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“I read your book. It’s…gross.”

I walked up to the father of the bride and offered my hand.

"Mazel tov."

He looked at me curiously.

"Thank you."

He smiled oddly.


"I read your book.  It's...gross."


He'd clearly racked his brain for the most fitting, yet kind word he could come up with, and "gross" was sadly it.

My girlfriend was mortified.

A beautiful occasion for her family, and her sweet uncle was wasting it telling me he thought my book was...gross.

She couldn't believe he'd even read it.

I couldn't have care less that he thought it gross.

The thing is, he SHOULD think my book is gross.  He's a sixty-something Jew retired to the South who spends his days golfing and following college football recruiting in the SEC.

Clearly, not my audience.


Find Your Audience


Wouldn't it be more odd if my book had really resonated with him?

A guy who typically reads David McCullough doorstops?

When you write a book for everyone, you write it for no one (unless you're Stieg Larsson--everyone loves his shit).

Certain people should hate your art.

Certain people should not "get" your work.

And, yes, certain people should perhaps even find your work...gross.


What did he expect?


It's not like I set any false expectations.

In fact, I tried to write one of the most expectation-fulfilling books ever.

It's the world's first self-hurt guide, the opposite of a self-help guide.  Clearly, it's going to be satirical and foul-mouthed and mocking and naughty.

There are no less than three mentions of bodily functions on the front cover, with "How to Masturbate at Work" prominently featured below the subtitle.  Not to mention, there's a massive back cover blurb that infers one might urinate in one's pants should they read "How to Fail."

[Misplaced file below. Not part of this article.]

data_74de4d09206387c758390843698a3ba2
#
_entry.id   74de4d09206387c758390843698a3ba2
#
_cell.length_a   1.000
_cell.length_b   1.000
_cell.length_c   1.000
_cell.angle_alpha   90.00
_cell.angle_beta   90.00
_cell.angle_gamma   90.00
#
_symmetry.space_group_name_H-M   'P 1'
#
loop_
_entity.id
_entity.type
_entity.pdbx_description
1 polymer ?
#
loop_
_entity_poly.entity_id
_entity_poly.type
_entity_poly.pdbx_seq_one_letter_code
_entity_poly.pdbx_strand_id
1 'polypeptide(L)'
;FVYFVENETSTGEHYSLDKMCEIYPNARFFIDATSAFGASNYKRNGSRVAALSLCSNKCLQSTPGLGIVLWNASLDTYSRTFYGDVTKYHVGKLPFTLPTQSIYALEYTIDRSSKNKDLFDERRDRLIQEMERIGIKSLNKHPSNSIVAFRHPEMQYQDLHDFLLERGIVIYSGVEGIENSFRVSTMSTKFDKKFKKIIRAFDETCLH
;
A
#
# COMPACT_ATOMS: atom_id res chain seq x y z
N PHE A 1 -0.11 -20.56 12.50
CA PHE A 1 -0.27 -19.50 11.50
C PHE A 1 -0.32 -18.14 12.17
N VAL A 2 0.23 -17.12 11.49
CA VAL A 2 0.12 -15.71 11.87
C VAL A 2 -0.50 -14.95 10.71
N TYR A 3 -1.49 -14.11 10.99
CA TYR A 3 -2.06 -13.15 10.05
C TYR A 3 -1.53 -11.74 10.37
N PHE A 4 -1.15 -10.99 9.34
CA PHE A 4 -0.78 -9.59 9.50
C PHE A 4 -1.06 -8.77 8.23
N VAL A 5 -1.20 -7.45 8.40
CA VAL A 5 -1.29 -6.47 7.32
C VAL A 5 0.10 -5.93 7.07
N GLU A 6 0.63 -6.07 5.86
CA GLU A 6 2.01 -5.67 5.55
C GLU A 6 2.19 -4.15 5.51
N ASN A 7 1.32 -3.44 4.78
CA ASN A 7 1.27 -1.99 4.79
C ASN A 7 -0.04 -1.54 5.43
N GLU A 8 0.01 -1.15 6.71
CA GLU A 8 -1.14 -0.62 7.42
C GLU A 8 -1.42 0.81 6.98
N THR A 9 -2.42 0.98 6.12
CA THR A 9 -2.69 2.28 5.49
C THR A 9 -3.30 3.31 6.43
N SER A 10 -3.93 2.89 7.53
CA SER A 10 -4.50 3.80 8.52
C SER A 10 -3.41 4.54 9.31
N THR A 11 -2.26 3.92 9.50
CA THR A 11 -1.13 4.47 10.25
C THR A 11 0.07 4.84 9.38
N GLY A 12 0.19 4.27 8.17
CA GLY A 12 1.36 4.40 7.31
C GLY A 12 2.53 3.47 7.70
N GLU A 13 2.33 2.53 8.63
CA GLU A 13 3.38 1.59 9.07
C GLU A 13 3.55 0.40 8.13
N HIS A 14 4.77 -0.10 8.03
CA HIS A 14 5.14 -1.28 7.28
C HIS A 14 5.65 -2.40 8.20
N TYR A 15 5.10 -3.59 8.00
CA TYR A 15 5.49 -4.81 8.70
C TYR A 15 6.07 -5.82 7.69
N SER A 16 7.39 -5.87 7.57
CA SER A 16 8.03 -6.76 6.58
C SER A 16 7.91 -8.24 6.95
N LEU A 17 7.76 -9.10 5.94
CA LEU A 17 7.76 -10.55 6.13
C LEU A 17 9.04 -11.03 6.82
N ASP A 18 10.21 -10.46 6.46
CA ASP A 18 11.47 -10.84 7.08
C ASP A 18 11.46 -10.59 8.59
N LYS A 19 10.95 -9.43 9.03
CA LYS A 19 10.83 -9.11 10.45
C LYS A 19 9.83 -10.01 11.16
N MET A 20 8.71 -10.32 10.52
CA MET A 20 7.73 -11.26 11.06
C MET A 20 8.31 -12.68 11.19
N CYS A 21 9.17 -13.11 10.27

So it's not like I'm baiting and switching someone into thinking they're getting Mitch Albom, his giant ears, and his earnest feel-goodiness.

I've set the caveat emptor of...

This book will almost certainly be...gross.  To some.


Then Again, You Never Exactly Know Your Audience


But that's not to say people there aren't some atypical types that love "How to Fail":

*An 80-something (?) female college professor adored my work (she's actually a noted sexologist)

*Several very religious people dig its inspiration (though they too hate the "grossness" and curse words)

*Even teachers and professors love it (and let me speak to impressionable youths about it!)

Now that I think about it, my girlfriend's uncle may have called my book gross, but he still read it.  All of it.  He still read all 372 pages, so I must have done something right.  At the least, I wrote a very readable book.  And, I'd wager, he may have even secretly enjoyed it.  Grossness and all.

Maybe I should ask him to blurb the next edition.

"It was...gross" --Uncle Larry

To my fans who love "How to Fail," do me this favor:

Recommend the book this week to someone in your life who seems completely atypical to the intended audience of "How to Fail."  Buy them a copy, gift them a Kindle edition (only $2.99!), or lend them yours--it doesn't matter--just get it in their hands.  And then tell me if they think it's...GROSS.

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